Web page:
I played the puzzle with everyone else on the internet, and it was fun, but I realized by the end that doing so made the show less fun, because I was focused on the puzzle, and that wasn't what the show was about.

The show is about some deep concepts involving free will and what it means to be "good," especially to things you don't think are human. Those questions and the amazing acting surrounding them remain salient long after we know who "Arnold" is and what exactly is going on with the hosts' programming.

Honestly, I feel I could spoil the whole show for you, and it would still be worth watching, because knowing that a person is going to fold a piece of paper into an origami crane doesn't make the origami crane less impressive. But it's not the same experience as watching a person fold a piece of paper into a surprise origami shape, so I won't spoil it for you because the surprises are a little bit fun; if you want to come into this to watch a mystery, don't read the internet.

But also, honestly, don't speculate. Yes, you might be right, but part of Westworld is that it's a show about thinking like it's a video game when the stakes are far higher. A bunch of folks on Reddit spent three years trying to decipher a pictogram on the side of a mountain in Grand Theft Auto V, hoping that there was some sort of special item in a hidden room. Frankly, the speculating and the second-guessing is you meta-gaming the show about the game. You may end up like the folks in the sub-Reddit, finding yourself with a lot of gaming time but no special cool item. There's at least one character in Westworld trying to do the same thing in that world's "game,"and he's not sympathetic.

On a similar note about bad gaming, there's a lot of violence, including sexual violence, that is perpetrated on the hosts in a completely arbitrary manner. One of the difficulties in looking at this show as a "cool" puzzle is that, from that perspective, most of the violence is deeply gratuitous and exploitative. If the whole point is just to be entertained by the next plot twist, then you're trivializing all of the bad things that happen to the hosts just to wonder what you'll find next. Or, conversely, you'll say to yourself, "why is this world so horrible," and not get to the philosophical questions.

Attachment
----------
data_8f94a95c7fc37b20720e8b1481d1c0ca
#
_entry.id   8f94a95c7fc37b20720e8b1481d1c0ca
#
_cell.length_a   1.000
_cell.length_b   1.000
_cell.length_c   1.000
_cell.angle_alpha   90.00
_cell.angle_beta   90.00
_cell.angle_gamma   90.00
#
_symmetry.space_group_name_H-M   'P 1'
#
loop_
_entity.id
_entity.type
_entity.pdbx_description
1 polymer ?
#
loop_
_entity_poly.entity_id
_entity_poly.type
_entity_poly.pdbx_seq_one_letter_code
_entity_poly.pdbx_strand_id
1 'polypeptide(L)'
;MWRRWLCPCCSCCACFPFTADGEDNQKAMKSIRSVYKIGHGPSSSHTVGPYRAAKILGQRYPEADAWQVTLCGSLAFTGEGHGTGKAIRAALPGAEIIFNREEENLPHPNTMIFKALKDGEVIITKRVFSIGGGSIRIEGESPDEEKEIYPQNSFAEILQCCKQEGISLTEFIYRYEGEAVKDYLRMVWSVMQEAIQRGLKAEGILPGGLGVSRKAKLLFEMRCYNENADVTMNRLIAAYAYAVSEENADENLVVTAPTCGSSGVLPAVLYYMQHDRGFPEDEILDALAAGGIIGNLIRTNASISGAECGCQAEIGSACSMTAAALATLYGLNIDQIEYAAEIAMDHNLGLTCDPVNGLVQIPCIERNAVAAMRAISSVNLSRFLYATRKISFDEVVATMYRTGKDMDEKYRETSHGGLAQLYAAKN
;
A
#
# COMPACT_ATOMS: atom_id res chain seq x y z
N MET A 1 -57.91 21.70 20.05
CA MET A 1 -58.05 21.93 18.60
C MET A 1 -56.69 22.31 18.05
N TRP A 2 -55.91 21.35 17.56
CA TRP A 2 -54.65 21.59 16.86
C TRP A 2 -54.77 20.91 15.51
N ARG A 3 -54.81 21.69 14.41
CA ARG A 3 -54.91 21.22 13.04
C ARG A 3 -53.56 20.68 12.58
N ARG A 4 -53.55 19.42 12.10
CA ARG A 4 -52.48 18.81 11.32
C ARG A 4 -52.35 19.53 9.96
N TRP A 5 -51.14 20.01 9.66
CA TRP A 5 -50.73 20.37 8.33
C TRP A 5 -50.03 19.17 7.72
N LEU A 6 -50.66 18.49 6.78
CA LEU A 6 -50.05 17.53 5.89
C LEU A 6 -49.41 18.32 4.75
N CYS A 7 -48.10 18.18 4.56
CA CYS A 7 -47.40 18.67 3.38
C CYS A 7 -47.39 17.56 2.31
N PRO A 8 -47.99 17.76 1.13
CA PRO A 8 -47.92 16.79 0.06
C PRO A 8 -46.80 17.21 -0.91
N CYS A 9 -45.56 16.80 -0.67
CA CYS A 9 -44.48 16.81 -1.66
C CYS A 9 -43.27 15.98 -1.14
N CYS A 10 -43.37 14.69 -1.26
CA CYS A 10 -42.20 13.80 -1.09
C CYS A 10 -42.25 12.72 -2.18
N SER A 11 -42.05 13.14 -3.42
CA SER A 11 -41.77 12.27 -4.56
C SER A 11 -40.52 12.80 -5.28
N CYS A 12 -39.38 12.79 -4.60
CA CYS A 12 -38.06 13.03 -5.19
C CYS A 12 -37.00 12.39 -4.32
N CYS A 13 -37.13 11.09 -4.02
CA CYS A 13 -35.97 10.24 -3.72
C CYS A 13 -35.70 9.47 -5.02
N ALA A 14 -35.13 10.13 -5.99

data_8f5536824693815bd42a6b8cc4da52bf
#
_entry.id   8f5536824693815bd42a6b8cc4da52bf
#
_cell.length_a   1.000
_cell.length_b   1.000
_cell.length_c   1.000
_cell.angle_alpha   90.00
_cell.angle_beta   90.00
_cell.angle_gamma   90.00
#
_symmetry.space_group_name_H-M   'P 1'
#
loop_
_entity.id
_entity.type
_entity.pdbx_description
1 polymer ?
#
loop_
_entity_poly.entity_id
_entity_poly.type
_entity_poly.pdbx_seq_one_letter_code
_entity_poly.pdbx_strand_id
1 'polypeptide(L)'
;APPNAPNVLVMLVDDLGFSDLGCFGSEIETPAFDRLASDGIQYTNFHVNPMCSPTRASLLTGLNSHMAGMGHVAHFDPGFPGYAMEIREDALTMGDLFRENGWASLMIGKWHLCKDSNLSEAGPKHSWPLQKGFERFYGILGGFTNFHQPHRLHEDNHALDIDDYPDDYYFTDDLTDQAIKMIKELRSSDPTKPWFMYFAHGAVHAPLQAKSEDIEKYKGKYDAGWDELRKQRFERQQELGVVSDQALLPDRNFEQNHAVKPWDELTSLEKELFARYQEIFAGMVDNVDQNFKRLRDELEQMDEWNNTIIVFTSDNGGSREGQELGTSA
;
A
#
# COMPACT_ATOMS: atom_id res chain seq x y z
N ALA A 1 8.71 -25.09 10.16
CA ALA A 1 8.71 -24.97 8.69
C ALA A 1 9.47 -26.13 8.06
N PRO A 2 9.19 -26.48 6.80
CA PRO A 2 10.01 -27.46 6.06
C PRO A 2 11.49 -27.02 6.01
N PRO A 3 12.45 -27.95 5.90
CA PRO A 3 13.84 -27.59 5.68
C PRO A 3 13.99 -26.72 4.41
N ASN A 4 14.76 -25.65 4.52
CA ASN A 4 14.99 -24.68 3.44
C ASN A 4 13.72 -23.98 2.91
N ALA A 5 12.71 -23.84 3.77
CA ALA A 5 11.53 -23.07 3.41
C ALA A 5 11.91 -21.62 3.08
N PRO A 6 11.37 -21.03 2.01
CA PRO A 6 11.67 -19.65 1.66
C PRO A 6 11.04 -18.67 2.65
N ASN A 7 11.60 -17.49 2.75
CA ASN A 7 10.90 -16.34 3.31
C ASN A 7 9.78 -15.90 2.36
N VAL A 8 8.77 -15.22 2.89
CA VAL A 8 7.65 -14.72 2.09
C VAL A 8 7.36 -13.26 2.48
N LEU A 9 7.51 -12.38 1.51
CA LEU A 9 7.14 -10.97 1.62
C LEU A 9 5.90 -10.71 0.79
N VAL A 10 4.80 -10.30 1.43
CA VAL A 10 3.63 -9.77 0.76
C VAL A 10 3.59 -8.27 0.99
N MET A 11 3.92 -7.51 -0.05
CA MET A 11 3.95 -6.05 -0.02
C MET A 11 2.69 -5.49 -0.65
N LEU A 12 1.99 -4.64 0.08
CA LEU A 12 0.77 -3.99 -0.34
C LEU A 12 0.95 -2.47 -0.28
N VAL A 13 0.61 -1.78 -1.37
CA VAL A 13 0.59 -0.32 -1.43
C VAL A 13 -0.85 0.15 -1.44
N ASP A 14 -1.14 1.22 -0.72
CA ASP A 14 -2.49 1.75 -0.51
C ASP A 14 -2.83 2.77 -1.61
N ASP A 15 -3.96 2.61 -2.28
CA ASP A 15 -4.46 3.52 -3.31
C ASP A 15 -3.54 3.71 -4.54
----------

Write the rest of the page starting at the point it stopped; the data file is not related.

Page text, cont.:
Switching gears, a criticism I've read about the show that I don't think is justified is that many of the characters seem "flat" or under-developed. This is, I think, intentional. They are robots whose backstories are partly designed to enslave them.

One of Thandie Newton's best scenes is where she, newly clued-in to the true nature of Westworld, listens to one of her co-worker robots talk about her tragic backstory (there is an actual plot-based reason most of the hosts have tragic backstories). The look on Maeve's face as she realizes that (A) the tragic backstory is completely fabricated, none of what she's hearing ever happened, and (B) her co-worker is feeling all of these painful emotions based on a fiction written by some other people, is heartbreaking.

Until at least mid-way through the plot, every tic or mannerism or thing that we might find interesting or amusing about Dolores or Maeve or Teddy or Hector Escaton is part of Westworld. Someone in Delos Corporation's "Narrative" department came up with their backstories and how they act, and are able to adjust aggression, perception, and other attributes on the fly. Getting to know those fictions is irrelevant to the story; the point is not who the hosts were programmed to be, but who they might be if they weren't. And you don't know that until they break free of the programming.